Small business can least afford high costs of IT and failed projects to implement it. This talk concentrates on free and low cost technologies which minimize risk. These particularly suit small business, but could be applied to any business.

e-mail lists

A simple and effective way to keep in contact with staff, clients and other interested parties is with e-mail lists. Effective use of lists is made by the Australian Computer Society. There is specialized software which large organisations install on their own Internet servers and some ISPs provide lists as part of a web service, however, the ACS uses the free advertising supported list service Yahoo! Groups. This service provides for closed groups (by invitation only) and lists where only you can post comments. An archive off all messages posted can automatically be kept and subscribers can be prevented from sending large attachments to messages. Using a list can save on sending out routine material by mail or fax and save maintaining subscription lists.

Internet-lite

You can minimize Internet costs and make it more business-like by switching off many of the fancy features. Set your e-mail program to only download the first 25 kbytes of each message. This will chop off the end of large messages and attachments, which you probably don't want and may contain a virus. If you want the rest of a particular message you can ask the e-mail package to download it the next time it collects mail.

Tell your web browser to never check for newer versions of stored pages. The browser will download each page only once and keep a copy of it. If you think the page may have changed, you can ask the browser to get a fresh copy.

Invest in Training First

The computers and networks used by IT experts and large corporations are the same as those used in small business. The difference is the level of expertise available to exploit the technology. The best investment to make in in training.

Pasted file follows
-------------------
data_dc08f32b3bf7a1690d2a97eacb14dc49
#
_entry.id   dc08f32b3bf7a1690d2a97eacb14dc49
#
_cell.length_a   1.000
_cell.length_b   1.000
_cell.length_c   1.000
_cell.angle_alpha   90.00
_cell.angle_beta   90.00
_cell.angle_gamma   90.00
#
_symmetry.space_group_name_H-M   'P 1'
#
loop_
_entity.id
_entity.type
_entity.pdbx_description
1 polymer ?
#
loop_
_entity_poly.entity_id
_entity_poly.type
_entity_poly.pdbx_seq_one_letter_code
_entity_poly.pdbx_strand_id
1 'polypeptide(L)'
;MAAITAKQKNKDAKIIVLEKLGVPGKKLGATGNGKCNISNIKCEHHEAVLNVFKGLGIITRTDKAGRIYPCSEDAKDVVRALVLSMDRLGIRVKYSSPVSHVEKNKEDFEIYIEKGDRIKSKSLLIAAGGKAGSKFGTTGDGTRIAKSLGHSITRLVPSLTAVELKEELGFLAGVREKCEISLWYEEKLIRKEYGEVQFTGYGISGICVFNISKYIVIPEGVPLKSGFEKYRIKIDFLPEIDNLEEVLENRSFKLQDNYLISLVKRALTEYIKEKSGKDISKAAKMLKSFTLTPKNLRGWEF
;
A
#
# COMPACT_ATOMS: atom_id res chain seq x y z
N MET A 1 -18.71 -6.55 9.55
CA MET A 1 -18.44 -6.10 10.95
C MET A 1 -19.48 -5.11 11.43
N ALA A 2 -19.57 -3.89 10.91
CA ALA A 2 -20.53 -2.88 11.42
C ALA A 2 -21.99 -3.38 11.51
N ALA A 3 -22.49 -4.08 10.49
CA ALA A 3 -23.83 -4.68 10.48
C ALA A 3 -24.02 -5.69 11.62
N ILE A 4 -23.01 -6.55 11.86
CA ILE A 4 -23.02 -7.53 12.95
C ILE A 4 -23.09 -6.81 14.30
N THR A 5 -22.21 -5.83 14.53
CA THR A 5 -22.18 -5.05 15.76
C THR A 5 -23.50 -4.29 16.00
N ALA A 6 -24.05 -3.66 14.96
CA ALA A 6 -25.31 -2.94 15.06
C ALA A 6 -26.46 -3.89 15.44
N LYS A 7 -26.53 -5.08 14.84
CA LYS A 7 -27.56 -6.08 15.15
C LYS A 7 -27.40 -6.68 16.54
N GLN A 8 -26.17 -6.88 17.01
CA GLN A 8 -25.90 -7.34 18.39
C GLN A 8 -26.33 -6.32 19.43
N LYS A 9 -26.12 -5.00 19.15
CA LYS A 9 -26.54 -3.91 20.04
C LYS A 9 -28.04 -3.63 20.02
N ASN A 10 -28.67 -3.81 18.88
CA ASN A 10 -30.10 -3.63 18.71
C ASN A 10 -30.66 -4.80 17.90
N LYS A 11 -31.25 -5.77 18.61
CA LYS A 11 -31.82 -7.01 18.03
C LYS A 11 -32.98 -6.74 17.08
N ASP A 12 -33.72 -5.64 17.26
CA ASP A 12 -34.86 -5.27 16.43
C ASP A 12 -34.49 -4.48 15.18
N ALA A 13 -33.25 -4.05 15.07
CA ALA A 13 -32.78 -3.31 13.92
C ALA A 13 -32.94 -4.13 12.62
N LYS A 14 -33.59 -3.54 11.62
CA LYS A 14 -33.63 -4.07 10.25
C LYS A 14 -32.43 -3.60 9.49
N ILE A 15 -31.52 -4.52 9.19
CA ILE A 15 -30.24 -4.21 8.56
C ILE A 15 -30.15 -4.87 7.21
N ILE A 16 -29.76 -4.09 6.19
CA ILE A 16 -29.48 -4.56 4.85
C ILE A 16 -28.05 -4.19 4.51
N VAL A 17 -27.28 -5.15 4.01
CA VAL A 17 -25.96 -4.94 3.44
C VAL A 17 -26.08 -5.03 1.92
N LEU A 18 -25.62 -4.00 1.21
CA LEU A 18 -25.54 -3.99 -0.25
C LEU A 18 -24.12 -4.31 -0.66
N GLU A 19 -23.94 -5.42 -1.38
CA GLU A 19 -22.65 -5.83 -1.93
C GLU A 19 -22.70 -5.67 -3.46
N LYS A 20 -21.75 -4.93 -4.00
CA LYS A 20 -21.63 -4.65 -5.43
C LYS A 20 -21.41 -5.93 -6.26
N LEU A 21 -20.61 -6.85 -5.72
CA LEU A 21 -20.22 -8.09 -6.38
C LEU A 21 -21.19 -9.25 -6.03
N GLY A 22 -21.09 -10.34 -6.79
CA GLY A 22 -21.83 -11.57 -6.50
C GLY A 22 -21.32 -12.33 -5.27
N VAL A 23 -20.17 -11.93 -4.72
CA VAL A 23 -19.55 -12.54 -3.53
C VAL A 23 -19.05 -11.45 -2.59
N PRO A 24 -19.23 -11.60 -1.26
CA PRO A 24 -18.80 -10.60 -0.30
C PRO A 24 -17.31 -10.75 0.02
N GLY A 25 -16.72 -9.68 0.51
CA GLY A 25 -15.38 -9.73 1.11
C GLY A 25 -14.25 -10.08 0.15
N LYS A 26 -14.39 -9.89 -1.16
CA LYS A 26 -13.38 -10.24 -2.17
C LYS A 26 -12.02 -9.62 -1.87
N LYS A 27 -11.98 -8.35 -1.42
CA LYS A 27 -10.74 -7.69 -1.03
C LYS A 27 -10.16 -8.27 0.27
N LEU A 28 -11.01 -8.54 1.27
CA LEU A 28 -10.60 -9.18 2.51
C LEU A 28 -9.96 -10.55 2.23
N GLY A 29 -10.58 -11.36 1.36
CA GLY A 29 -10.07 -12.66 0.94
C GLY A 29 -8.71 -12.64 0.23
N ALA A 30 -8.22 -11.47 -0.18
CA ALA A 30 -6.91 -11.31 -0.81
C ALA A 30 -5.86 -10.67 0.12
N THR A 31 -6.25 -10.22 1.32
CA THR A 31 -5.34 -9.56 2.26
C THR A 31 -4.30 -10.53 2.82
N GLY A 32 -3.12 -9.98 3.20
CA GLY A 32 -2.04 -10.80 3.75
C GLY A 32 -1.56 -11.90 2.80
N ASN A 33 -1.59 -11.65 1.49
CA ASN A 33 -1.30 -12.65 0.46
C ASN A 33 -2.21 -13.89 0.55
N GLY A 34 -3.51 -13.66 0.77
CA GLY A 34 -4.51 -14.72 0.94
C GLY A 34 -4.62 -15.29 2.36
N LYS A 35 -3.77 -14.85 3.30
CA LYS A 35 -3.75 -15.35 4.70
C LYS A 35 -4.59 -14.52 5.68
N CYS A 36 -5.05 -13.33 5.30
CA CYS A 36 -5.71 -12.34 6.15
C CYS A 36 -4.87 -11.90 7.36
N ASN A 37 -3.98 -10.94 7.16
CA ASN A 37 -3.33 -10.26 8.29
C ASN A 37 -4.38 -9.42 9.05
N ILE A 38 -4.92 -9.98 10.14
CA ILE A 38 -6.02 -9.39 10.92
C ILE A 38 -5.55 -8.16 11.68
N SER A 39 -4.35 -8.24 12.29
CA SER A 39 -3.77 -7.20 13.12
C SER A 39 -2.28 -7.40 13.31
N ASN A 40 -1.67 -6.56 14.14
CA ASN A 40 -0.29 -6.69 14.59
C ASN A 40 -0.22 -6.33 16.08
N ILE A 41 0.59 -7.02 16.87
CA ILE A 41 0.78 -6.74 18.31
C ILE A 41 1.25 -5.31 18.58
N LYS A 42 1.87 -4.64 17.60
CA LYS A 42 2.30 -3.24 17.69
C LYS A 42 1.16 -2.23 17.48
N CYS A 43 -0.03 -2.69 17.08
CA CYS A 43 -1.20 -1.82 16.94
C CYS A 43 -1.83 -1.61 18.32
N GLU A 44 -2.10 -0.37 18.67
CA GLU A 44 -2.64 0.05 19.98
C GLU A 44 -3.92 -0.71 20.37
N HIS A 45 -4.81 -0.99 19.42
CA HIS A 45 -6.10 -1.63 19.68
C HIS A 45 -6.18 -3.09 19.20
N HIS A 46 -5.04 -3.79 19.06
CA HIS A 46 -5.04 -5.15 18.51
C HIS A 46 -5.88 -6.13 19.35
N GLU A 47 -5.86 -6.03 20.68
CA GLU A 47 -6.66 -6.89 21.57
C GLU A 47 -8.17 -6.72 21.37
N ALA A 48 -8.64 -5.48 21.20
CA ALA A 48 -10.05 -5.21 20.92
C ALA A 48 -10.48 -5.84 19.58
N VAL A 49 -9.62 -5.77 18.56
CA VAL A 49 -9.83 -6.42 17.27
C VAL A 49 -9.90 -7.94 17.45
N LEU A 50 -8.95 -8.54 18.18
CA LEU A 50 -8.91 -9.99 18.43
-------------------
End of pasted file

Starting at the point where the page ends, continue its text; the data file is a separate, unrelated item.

You might decide that you don't need to do training you can just pay someone to do it for you. However, even those in large companies need to understand something of how computers and the Internet work, so that they can understand e-commerce business strategies.

Don't Buy a Big Computer

If you already own a computer, then you probably have enough. As a travelling IT consultant I use my lap-top for most of the day every day. A portable computer lasts me about 18 months of intensive use, after which the screws fall out, the case cracks and the hard disk stops working. I buy the base model and keep using the same software year after year. New software takes effort to learn and probably needs a more powerful more expensive computer to run on and probably does more than I need.

Backup: One area in which to invest is a backup device. My computer breaks occasionally and then I rely on a copy of my data copied to an external medium. Floppy disks are not big enough for backups in most instances. I used to use Zip disks but now use CDROM-R (writable CD ROM disks). High quality CDROM-R disks cost about $5 each and I use about one a month.

Works suite: Your computer probably came with a suite of "works" software: word processor, spreadsheet and simple database. There are works suites produced by several software companies and before buying anything more see if this will meet your needs. I use one such suite for my routine word processing and spreadsheet work. It can exchange files with more sophisticated (expensive) packages. As well as saving money the simplified packages are easier to use, because they do less.